The Panamanian Golden frog, extinct in its natural habitat

At the end of the 1980’s, researchers were striving to protect one particular harlequin frog, known as the Panamanian Golden frog, from overharvesting in nature, for the purposes of resale or exposure in vivariums by local hotels and zoos, when they became aware of the imminent invasion of the chytrid fungus. This group of researchers desperately established a care facility onsite and collected as many individual frogs as possible in the hopes of saving them from almost certain extinction. Some zoological institutions in the United States jumped in thereafter to develop captive reproduction protocols. This was a challenging task for these frogs, considering the unique conditions that they require to trigger an artificial reproductive season, along with the necessity of having to pre-plan the pairings of couples in order to maintain a high genetic diversity within the captive collection. But the efforts were fruitful, and today, a healthy captive population consisting more than a thousand individuals dispersed across 50 or so American and Canadian zoological institutions exists. The ultimate objective of this project, called Project Golden Frog, is to repopulate the natural habitat of the species once the factors leading to their extinction are controlled.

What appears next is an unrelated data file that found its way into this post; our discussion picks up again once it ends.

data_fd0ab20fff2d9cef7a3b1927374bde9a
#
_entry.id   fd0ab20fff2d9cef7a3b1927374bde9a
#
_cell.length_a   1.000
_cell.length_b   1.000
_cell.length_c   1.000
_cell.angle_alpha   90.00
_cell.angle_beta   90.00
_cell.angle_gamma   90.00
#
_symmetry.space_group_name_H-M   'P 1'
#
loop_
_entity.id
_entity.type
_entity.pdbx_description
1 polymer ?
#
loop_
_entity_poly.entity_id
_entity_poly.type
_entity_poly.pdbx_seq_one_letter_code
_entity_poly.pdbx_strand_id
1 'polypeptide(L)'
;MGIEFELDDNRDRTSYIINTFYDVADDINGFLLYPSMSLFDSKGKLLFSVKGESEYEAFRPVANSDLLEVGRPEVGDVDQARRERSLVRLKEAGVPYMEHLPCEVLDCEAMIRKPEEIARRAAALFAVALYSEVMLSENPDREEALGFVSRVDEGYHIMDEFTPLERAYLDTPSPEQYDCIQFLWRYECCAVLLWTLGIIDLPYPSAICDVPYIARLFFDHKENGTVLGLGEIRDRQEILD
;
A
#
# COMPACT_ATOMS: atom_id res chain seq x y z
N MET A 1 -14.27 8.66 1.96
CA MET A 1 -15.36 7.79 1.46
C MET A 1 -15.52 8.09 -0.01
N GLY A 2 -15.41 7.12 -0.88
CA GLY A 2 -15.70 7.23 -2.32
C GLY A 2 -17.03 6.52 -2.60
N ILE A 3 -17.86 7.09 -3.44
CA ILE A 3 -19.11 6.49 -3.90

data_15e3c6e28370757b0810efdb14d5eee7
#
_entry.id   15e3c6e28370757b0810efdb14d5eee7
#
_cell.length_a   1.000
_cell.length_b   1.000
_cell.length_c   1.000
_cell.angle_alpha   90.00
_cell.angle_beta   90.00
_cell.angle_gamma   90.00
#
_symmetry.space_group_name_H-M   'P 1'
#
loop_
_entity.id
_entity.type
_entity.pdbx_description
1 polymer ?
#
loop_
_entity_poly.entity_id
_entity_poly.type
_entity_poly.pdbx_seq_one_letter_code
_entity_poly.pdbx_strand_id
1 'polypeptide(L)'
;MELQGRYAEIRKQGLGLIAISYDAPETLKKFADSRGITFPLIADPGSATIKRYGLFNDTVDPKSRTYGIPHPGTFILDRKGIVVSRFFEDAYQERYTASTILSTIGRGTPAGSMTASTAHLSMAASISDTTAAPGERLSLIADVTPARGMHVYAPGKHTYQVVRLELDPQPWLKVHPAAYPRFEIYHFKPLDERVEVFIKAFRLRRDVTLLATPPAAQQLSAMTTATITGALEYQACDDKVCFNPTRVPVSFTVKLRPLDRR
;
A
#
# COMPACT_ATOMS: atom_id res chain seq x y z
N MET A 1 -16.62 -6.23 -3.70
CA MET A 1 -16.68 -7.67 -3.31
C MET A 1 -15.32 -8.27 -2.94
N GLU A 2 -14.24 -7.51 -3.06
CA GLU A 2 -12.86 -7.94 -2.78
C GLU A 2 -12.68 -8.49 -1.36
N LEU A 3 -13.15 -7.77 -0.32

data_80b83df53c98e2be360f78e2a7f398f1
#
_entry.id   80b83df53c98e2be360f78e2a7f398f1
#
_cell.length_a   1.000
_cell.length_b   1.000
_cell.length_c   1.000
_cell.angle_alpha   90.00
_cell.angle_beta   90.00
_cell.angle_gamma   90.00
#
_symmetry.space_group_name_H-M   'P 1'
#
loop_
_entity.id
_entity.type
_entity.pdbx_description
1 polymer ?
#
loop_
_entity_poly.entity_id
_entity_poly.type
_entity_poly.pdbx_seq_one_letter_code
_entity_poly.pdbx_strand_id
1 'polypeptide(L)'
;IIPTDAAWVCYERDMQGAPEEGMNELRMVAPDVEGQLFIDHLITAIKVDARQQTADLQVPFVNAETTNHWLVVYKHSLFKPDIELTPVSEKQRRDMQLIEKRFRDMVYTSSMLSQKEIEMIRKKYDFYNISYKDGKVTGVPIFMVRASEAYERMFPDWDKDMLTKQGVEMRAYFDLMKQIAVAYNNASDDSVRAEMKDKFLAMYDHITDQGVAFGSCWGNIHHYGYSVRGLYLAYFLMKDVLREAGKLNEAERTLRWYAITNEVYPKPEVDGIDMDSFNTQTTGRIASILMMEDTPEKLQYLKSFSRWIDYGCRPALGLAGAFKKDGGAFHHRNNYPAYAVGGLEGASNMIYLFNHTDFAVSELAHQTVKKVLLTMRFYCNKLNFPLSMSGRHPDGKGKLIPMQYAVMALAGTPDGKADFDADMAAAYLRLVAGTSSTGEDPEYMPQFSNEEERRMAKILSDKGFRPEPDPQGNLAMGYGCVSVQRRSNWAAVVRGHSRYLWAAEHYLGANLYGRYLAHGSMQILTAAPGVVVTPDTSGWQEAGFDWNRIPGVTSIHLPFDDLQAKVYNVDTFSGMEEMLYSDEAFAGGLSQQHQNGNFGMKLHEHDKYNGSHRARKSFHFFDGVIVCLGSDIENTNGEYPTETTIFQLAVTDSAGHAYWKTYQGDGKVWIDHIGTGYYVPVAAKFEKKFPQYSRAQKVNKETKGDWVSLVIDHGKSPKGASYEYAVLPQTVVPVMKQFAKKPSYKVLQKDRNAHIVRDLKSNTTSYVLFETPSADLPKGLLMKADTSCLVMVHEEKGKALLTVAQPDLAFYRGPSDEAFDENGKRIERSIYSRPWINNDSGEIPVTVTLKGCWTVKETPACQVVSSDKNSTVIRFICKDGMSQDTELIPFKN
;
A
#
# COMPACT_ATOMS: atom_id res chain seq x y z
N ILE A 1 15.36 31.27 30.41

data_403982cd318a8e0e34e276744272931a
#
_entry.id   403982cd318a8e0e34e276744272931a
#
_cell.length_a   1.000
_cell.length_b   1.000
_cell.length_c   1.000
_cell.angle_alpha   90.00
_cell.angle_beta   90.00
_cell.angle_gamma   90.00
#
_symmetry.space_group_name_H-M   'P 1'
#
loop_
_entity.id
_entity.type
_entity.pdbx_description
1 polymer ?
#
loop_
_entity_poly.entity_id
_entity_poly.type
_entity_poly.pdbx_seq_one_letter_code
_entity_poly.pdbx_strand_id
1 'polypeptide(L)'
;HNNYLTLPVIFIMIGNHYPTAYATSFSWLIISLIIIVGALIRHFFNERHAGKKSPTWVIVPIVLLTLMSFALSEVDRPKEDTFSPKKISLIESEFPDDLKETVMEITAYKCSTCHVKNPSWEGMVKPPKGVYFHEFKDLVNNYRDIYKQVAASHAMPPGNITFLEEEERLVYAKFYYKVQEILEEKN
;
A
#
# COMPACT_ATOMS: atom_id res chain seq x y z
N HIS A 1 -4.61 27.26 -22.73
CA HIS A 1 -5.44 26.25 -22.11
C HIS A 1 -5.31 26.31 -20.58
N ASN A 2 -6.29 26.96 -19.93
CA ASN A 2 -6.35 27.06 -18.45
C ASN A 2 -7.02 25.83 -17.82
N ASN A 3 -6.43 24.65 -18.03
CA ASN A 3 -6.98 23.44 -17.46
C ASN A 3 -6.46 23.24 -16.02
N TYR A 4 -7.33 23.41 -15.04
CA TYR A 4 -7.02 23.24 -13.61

The Biodome, a proud collaborator

Since 2017, the Montreal Biodome has taken part in Project Golden Frog. and seven egg clutches have been laid over the past three years. Here, we proudly share with you a few images of the results. I also take this opportunity to congratulate Roxan Ouimet, Sylvain Ethier and Marisa Scrilatti, animal care technicians at the Montreal Biodome, for the excellent work that they accomplished for this project! Speaking on behalf of the Panamanian Golden frogs, I would like to say muchisimas gracias!

References :

  • Bittel, J. (2019). “On la pensait éteinte depuis 30 ans, la grenouille arlequin nuit étoilée signe son grand retour.” National Geographic, 18 déc.
  • Greshko, M. (2019). “Amphibian 'apocalypse' caused by most destructive pathogen ever.” National Geographic, 28 mars
  • La Marca, E., Lips, K. L., Lötters, S., Puschendorf, R. (2005). Catastrophic Population Declines and Extinctions in Neotropical Harlequin Frogs (Bufonidae: Atelopus). Biotropica 37(2):190–201
  • Lecumberry, M. (2017). “La Grenouille Dorée, bijou vivant du Panama, sauvée in-extremis.” Overblog, Sagapanama, 25 mai
  • Lips, K. L. (2016). Overview of chytrid emergence and impacts on amphibians. Philosophical Transactions B 371: 20150465
  • Poole, V. / NAIB (2006). Husbandry Manual Panamanian Golden Frog Atelopus zeteki, Second Edition.
  • Scheele, B. C., Pasmans, F., Skerratt, L. F., Berger, L., et al. (2019). Amphibian fungal panzootic causes catastrophic and ongoing loss of biodiversity. Science 363(6434): 1459-1463